Class of 1971EE, 1973MEE
David Bursky is a Silicon Valley legend, a man who combined his expertise as an electrical engineer with a talent for journalism and who since the early 1970s has been a major voice in industry magazines that have become must reading for members of the semiconductor community.
He holds advanced degrees in electrical engineering, doing his undergraduate and graduate work at the College, and finding out at the same time that he enjoyed writing about a field that he loves. For Bursky, that confluence of events started when joined the staff of Vector, the Engineering School magazine, as a copy editor and gained momentum when he wrote an article about his summer at the Physics Department of the University of Jerusalem.
Bursky did embark on a brief stint in engineering, working as a civilian electronics engineer at Fort Monmouth, N.J., but in 1973, at the cusp of the Information Age, he decided that he wanted his part in the semiconductor revolution to be as a chronicler of events. If electronics were analogous to life science, his reporting has been focused on the newest type of plankton, the building blocks from which new generations of computers have emerged.
He went to work for Electronic Design magazine — widely considered as a leader in its field — in 1973, helped by what he describes as “a CCNY connection.” He held various editorial positions, covering technology and product developments in the electronics industry. In the fall of 1999, Bursky was appointed editor-in-chief. Early in 2003, he was named editor-at-large, remaining with the publication until 2006. During his 33 years at the magazine, he was responsible for defining its direction and content. In addition to his management responsibilities, he has reported on all aspects of digital semiconductor technology.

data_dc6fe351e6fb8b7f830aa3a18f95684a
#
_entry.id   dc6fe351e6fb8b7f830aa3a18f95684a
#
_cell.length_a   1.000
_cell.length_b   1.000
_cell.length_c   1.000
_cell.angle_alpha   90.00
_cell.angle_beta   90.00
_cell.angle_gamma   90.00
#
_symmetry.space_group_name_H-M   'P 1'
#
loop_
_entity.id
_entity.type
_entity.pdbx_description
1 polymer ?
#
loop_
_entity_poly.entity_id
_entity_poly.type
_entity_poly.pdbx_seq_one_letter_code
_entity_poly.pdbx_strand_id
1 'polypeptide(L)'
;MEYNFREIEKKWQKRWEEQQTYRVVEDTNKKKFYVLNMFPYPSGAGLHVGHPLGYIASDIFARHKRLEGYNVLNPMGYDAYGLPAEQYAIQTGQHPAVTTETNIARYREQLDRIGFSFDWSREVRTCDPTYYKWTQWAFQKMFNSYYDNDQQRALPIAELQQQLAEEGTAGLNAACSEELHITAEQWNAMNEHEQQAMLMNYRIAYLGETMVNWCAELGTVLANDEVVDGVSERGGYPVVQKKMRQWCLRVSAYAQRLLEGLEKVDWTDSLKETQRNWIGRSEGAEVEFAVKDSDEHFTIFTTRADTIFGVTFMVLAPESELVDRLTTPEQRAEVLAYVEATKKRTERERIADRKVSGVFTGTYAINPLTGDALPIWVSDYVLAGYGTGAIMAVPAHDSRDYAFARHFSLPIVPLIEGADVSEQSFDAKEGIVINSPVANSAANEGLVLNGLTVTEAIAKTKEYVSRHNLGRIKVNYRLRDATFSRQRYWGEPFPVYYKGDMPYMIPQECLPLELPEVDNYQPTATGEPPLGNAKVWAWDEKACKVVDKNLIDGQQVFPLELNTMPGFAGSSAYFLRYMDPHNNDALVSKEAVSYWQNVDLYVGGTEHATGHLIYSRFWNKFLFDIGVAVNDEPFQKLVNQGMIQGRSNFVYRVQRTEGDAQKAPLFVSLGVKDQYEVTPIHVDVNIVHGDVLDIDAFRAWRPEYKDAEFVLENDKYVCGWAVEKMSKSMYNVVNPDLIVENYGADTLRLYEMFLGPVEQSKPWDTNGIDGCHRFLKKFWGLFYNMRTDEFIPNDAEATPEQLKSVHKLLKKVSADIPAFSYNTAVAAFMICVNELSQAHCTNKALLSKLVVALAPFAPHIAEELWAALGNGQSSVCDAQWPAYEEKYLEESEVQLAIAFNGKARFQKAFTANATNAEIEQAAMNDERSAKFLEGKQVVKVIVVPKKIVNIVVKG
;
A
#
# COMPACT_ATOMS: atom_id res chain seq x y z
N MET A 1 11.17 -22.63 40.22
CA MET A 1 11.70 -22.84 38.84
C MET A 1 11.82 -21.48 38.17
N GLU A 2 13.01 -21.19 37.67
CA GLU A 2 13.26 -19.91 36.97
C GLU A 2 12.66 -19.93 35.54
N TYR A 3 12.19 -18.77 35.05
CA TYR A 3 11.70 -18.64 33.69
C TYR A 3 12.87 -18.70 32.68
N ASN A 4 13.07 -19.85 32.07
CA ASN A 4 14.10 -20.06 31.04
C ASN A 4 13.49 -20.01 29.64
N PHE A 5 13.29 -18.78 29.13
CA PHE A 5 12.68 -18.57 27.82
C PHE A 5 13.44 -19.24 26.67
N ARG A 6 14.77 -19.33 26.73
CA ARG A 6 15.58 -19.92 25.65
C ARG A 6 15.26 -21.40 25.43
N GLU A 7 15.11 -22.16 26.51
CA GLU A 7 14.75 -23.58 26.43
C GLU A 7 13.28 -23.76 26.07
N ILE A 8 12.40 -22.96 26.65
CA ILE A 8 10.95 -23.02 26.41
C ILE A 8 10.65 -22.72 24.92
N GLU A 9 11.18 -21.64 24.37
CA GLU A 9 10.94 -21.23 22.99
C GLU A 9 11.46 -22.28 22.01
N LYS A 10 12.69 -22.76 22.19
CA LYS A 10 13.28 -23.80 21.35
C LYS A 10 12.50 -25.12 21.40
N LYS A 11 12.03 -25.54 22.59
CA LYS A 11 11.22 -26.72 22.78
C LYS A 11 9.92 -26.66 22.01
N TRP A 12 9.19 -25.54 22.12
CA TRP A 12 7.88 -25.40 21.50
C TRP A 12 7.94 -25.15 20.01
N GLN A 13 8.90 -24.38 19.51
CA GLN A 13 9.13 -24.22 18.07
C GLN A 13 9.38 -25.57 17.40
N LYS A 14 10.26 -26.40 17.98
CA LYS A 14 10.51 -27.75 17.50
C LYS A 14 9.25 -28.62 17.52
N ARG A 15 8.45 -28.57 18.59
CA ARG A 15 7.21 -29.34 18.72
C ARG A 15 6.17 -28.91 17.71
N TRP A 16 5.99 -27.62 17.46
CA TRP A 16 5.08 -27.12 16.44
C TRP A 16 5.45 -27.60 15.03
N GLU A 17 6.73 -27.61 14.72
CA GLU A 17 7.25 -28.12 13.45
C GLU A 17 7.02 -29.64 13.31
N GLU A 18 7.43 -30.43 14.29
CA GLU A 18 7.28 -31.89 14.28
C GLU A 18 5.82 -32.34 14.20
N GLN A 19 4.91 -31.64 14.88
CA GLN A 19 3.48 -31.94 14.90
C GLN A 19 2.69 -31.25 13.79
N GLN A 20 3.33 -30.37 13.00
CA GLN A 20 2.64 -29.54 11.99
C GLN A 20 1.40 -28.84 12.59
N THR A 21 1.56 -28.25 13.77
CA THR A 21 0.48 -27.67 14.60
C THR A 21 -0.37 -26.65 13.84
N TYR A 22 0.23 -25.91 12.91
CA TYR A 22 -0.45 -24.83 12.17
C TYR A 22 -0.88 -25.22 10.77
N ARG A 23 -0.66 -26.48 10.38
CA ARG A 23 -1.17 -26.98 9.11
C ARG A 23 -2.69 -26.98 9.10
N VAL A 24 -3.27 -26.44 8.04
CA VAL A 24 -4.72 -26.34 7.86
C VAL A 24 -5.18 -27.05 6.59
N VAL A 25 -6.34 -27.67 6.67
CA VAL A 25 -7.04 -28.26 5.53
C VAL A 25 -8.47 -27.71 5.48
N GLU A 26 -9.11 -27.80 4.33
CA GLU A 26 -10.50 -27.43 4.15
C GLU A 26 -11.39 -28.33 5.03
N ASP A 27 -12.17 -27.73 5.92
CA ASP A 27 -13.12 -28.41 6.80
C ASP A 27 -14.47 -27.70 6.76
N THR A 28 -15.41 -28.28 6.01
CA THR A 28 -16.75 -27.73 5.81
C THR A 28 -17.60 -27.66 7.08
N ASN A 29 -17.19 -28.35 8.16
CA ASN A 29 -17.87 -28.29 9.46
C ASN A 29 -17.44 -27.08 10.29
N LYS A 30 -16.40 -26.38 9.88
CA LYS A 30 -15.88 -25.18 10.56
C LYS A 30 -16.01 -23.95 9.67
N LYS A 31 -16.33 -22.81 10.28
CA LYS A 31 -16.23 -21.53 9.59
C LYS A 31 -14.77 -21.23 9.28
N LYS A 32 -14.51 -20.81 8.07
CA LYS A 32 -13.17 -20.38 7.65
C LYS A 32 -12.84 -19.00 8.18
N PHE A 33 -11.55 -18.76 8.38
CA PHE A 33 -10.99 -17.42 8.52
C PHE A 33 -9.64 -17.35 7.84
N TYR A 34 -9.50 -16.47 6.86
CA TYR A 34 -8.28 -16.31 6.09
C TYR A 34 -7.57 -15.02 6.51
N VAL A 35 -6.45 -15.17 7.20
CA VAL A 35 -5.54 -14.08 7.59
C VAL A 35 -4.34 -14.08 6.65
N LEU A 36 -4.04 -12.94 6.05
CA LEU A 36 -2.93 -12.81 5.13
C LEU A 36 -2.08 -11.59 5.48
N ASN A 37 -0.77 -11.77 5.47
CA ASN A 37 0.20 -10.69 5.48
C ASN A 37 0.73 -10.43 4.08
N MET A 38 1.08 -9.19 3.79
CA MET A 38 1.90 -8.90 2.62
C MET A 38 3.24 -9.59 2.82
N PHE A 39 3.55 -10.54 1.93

Bursky was cited in a 1988 article in The San Jose Mercury News as one of the 100 most influential people in California’s Silicon Valley. He is one of several Electronic Design editors who have been awarded the Jesse H. Neal Award for Editorial Excellence, regarded as “the Pulitzer Prize of the business media” and one of the industry’s most prestigious editorial honors.
After leaving Electronic Design, Bursky took on several tasks. He was briefly with EE Times, then became a senior contributing editor for Chip Design magazine as well as technical editorial manager at Maxim Integrated Products, developing industry trend and technical articles that would be published by various trade journals and web sites. In 2011, he became a principal in PRN Engineering Services in Sunnyvale, Calif., providing freelance articles and consulting to the semiconductor industry.
Bursky travels extensively to interview company executives and to attend trade shows and symposia. He has taught digital logic technology at the former RCA Institute in New York and has been a guest lecturer at the Naval Post-Graduate School in Monterey, Calif. He has often served on the program committees and as session moderator of numerous conferences of the Institute of Electrical and Electronics Engineers and similar industry-sponsored events. He has also written six books on topics ranging from personal computers to semiconductor memories.